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John Blake has something insightful to say about racially-coded language in presidential campaigns at CNN.
He discusses Reagan’s “welfare queen” myth and how subsequent presidents and president-wannabes have used language that is “colorblind” on the surface – insofar as it doesn’t explicitly refer to people by the name of their race – but yet uses commonly understood code-words for race. So politicians can still appeal to that (rather large) racist vote while still reserving plausible deniability for the not-so-racist vote.
By the 80s, it was pretty hard to be an electable candidate for major office and still be openly racist. So racists or racist-panderers had to find some sort of middle ground. And that ground was first broken by the “welfare queen” image, what Blake describes as the “lazy African-American woman who refuses to get a job and keeps having kids”.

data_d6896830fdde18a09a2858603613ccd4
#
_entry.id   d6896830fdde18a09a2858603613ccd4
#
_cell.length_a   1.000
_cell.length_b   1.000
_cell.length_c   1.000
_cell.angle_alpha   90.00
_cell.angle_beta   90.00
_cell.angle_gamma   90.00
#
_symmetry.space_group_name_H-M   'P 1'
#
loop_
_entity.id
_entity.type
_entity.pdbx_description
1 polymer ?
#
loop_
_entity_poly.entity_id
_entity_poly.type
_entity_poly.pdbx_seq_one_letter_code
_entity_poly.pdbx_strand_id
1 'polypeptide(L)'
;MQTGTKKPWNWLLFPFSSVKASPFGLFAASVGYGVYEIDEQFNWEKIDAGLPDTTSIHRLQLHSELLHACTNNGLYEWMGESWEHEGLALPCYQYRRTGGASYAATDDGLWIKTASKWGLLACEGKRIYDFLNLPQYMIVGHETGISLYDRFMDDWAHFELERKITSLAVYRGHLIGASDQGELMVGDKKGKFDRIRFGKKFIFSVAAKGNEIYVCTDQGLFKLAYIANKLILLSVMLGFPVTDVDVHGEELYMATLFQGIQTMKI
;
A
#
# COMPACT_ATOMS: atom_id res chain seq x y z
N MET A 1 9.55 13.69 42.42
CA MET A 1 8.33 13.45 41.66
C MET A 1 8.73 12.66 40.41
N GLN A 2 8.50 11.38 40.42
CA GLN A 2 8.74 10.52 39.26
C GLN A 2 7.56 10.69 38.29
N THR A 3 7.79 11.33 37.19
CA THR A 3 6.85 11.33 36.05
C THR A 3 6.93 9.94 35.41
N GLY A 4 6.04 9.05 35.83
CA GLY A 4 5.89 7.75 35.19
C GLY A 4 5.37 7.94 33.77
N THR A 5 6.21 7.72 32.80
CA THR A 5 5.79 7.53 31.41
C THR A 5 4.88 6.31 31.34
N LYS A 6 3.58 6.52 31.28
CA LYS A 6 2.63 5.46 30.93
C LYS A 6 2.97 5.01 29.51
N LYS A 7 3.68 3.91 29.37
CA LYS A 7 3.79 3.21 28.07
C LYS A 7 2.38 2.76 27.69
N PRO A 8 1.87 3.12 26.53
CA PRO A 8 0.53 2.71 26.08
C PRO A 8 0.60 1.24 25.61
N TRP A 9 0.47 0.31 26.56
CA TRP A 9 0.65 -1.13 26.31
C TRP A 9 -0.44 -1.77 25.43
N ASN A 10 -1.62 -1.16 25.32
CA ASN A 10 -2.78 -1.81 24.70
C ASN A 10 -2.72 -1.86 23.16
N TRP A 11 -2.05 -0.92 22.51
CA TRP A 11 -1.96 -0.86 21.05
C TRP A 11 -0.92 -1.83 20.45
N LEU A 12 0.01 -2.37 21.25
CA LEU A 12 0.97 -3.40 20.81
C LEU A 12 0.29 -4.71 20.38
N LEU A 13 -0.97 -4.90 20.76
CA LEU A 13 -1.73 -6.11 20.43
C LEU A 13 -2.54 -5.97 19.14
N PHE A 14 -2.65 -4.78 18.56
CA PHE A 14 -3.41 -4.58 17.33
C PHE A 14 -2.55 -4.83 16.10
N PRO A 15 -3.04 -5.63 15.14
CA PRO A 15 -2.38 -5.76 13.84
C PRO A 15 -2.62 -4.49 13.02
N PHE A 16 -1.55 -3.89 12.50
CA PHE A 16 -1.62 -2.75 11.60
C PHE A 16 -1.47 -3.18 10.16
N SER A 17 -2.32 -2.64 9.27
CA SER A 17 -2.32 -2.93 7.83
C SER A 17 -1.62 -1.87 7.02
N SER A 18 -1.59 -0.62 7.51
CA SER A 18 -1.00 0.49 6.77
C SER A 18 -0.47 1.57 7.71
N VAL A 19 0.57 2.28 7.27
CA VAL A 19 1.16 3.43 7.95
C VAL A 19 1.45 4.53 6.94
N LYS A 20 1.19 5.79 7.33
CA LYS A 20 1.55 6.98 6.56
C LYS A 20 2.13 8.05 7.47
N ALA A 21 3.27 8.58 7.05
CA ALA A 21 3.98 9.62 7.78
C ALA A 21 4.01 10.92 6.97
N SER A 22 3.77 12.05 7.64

Several Republican presidential wannabes have gone right back to tread this well-worn ground, still depending on the false but commonly-held notion that the majority of public assistance recipients are black. Both Santorum and Romney have criticized people who depend on “entitlements” or “somebody else’s money”. Of course, clearly Gingrich has taken it to the max with his “food stamp president” comment and his talk of abolishing child labor laws and putting “poor” children to work in the schools that they should rather be attending.
Other people have already analyzed this well. Check out:
Jason Eastman at Sociological Images
Susan Brooks Thistlethwaite at the Washington Post